William Blackstone

William Blackstone

Early life

Born in 1841, William E. Blackstone, a Chicago businessman, was an American Christian Zionist and an active member of the American Evangelical community. He saw the mass persecution of Russian Jewry and decided to dedicate himself to restoring a Jewish polity in Palestine.

In 1878 William Blackstone wrote the bestseller “Jesus is Coming,” selling millions of copies and establishing himself as an authority on Biblical prophecy worldwide. In 1889 Blackstone visited Palestine and, in anguish, followed the terrible news of Tsarist Russia’s persecution of 2 million Jews worsening. He knew he had to act. His determination came from his prophetic beliefs as well as his strong humanitarianism.

Hall of Dreamers

A Petition for the sake of others

In 1890 Blackstone hosted a large conference, “On the Past, Present, and Future of Israel,” in Chicago attended by hundreds of delegates, including a large presence of American rabbis. This produced the famous “Blackstone Petition,” submitted to US President Benjamin Harrison in March 1891. The petition carried the signatures of more than 400 of the US’s most prominent citizens: industrialists, politicians, clergymen, judges, press magnates. Its aim was to persuade President Harrison to use his influence with European nations, the Ottoman Empire, and Russia to facilitate the release of Russian Jews so that they might settle again in the Land of Israel.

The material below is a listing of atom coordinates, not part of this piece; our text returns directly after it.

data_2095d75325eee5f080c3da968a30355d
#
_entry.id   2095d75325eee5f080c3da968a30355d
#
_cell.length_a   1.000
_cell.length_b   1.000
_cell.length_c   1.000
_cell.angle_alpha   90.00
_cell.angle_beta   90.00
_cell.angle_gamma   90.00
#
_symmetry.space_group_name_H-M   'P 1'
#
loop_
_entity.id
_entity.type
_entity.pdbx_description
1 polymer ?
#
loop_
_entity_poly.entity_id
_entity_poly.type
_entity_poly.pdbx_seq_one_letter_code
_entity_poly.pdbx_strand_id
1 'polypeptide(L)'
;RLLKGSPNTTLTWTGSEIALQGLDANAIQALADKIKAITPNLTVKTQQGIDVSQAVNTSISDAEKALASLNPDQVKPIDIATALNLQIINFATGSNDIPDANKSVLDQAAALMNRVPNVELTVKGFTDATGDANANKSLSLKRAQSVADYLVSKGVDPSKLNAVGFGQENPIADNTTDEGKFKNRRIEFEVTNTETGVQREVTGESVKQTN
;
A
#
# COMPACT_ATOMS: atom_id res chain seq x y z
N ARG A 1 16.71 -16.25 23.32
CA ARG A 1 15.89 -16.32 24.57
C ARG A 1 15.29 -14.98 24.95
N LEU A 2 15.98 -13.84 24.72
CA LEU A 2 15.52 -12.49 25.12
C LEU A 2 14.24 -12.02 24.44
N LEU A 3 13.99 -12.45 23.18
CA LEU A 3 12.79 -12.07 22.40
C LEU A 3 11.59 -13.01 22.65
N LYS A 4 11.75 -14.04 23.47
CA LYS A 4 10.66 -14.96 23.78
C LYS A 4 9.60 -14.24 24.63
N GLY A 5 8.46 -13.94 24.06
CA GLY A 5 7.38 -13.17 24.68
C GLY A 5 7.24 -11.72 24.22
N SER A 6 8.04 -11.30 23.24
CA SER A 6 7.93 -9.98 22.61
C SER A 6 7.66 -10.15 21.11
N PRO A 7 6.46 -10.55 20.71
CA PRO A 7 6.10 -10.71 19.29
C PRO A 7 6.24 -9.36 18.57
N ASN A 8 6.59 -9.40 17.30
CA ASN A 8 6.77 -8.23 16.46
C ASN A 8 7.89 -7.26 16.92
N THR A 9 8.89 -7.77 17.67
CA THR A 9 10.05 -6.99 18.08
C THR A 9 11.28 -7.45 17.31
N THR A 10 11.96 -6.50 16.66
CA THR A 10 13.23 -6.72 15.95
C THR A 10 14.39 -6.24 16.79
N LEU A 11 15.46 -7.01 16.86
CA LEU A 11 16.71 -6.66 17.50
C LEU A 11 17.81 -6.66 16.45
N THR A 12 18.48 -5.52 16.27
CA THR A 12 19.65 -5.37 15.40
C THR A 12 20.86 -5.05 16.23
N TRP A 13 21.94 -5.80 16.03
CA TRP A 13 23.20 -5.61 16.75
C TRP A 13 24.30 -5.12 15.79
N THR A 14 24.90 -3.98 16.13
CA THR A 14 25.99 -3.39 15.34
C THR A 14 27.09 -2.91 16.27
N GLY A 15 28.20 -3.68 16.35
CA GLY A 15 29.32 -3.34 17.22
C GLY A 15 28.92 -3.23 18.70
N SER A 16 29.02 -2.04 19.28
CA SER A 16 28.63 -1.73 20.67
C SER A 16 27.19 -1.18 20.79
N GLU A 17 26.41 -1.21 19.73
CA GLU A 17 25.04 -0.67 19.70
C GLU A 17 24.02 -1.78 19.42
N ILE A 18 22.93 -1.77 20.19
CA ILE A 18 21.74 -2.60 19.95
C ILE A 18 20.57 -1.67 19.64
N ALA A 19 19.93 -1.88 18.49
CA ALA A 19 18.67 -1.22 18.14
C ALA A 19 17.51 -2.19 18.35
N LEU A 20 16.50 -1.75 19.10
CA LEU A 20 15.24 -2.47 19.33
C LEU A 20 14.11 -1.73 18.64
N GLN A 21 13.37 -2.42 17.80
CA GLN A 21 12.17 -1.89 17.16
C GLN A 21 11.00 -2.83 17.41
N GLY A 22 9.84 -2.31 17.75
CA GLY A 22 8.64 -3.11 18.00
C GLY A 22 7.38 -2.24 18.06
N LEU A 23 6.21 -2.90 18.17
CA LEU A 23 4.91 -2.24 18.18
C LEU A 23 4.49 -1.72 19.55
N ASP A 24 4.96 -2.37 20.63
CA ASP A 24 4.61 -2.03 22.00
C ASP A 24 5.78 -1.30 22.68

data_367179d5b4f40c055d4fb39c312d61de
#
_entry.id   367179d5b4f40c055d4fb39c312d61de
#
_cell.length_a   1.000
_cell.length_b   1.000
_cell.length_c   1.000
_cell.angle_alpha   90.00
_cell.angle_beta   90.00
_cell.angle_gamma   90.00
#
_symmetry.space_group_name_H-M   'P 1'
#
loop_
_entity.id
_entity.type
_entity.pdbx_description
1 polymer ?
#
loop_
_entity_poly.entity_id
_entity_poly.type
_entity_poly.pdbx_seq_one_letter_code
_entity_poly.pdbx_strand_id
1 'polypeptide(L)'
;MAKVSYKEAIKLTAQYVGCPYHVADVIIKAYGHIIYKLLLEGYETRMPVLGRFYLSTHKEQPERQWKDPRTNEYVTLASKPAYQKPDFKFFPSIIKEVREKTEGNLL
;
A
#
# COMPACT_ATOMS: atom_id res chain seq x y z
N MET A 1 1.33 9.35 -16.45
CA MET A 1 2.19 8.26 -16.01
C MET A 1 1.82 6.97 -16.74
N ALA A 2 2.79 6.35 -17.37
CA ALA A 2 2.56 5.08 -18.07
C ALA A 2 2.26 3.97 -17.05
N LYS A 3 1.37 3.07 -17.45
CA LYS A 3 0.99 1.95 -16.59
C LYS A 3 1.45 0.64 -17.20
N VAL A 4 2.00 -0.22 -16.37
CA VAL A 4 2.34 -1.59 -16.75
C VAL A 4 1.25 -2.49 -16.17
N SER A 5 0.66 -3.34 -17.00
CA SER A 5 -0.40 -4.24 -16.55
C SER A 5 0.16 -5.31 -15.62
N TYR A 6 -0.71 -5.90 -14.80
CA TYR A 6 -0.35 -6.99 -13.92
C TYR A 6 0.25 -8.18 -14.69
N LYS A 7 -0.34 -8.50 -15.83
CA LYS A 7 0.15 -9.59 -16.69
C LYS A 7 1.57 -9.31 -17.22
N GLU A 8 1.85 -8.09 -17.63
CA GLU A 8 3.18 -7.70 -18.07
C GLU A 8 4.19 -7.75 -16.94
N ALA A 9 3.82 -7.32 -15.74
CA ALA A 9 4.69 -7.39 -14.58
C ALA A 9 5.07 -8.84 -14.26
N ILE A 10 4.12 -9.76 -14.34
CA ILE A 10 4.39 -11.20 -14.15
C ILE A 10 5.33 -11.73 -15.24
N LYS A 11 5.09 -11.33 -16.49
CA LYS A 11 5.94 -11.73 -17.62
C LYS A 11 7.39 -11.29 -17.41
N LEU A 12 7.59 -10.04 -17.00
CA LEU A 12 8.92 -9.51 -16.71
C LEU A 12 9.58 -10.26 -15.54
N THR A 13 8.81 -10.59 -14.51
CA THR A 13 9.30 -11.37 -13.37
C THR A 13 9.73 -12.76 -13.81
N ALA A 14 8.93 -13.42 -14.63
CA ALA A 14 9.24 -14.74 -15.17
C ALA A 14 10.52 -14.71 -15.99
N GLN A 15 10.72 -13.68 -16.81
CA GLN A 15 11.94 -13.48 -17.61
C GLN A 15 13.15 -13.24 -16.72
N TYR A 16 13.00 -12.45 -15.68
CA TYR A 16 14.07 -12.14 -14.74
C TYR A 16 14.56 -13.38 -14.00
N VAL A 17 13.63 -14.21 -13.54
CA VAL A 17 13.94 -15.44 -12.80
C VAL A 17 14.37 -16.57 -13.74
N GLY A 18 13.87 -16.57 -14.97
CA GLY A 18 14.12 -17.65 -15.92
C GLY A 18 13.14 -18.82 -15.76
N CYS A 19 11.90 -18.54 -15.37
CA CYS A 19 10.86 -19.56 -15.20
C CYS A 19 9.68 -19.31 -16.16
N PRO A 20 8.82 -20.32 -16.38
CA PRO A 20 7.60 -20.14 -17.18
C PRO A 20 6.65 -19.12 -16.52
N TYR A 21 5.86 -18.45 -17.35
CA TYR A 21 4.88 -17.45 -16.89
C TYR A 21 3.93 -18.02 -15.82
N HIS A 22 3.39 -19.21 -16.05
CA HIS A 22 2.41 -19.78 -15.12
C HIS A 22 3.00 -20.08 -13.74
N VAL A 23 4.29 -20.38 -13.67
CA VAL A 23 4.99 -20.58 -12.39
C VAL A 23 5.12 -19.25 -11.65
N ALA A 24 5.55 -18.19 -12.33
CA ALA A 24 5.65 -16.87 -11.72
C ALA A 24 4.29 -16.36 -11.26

The Blackstone Memorial

The “Blackstone Memorial” was a significant development in international relations and was widely discussed by the press throughout the US and across both Christian and Jewish Europe. This helped direct eyes “Zionward.” A generation later, the future Supreme Court Justice Louis Brandeis requested a Second Memorial from Blackstone, which was privately presented to President Woodrow Wilson in 1917, serving as a major influence on President Wilson’s and America’s support for the 1917 Balfour Declaration. Thus, the Blackstone Petition stands as the greatest political act of Christian Zionism in 19th-century America.

William E. Blackstone, a man whose fight for the Jewish people was righteous and just.

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